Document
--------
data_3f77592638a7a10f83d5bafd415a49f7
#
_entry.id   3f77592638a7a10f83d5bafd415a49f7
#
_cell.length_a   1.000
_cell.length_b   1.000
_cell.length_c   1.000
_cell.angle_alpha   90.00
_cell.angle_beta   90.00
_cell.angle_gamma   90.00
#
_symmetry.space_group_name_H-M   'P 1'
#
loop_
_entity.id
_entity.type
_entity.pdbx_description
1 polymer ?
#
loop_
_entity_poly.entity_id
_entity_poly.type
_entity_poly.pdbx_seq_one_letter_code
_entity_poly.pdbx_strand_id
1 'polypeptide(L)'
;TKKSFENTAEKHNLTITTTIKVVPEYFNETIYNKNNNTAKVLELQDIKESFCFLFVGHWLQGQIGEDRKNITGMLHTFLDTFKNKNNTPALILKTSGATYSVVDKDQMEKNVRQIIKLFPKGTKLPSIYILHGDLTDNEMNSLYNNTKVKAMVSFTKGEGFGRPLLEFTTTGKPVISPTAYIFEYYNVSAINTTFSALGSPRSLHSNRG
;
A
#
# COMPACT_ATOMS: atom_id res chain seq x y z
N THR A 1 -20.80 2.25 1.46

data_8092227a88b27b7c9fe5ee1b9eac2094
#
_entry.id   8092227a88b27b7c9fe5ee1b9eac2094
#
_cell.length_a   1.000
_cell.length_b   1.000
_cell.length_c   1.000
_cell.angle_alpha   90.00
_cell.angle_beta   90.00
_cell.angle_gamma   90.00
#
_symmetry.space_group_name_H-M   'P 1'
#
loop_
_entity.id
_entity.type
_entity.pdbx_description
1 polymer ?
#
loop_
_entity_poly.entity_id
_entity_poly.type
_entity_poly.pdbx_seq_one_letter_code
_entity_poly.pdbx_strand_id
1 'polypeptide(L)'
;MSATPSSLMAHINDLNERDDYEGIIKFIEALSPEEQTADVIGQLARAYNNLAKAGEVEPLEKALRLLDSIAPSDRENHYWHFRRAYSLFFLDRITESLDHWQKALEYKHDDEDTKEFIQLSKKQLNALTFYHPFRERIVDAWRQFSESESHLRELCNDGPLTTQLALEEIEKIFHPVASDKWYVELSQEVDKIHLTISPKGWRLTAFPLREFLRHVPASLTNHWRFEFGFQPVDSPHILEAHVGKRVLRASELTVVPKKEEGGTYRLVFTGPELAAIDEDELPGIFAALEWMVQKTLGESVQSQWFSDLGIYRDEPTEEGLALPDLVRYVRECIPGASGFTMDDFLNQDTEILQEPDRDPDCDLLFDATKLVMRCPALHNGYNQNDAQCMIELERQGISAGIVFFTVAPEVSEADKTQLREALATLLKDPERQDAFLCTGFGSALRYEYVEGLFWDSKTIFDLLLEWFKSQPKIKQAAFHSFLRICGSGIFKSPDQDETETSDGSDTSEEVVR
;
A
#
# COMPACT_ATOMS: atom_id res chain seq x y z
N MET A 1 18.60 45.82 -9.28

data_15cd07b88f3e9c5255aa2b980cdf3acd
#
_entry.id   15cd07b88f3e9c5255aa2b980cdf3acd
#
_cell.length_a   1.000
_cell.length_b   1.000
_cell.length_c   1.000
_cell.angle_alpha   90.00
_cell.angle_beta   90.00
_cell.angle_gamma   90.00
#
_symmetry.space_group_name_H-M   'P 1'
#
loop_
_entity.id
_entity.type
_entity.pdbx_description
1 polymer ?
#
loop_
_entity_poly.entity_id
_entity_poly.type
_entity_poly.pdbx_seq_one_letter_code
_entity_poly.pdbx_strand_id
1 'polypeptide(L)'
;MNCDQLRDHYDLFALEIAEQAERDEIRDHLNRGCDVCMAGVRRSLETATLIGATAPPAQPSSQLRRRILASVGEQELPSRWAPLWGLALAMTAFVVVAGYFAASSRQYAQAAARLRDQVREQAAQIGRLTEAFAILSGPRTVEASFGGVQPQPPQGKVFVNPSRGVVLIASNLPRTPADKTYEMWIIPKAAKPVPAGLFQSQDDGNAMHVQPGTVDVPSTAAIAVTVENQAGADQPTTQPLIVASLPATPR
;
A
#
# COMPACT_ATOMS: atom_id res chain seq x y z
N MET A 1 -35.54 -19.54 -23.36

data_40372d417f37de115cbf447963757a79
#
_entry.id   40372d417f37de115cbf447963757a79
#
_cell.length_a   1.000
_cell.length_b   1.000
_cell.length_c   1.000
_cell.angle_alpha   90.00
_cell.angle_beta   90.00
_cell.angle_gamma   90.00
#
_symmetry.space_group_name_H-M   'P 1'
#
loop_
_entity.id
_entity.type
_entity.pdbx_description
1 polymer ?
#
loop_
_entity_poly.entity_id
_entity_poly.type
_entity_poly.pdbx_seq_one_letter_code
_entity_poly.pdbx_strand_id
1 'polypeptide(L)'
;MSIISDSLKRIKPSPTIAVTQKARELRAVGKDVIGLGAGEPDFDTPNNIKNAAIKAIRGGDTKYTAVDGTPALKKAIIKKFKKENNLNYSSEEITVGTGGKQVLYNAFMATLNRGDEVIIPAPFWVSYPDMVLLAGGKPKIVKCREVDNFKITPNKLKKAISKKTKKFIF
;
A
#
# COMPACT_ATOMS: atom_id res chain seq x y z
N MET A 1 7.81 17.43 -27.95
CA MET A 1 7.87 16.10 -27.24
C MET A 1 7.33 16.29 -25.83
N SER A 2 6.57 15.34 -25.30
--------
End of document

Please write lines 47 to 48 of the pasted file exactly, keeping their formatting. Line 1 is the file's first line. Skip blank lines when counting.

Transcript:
_entity.type
_entity.pdbx_description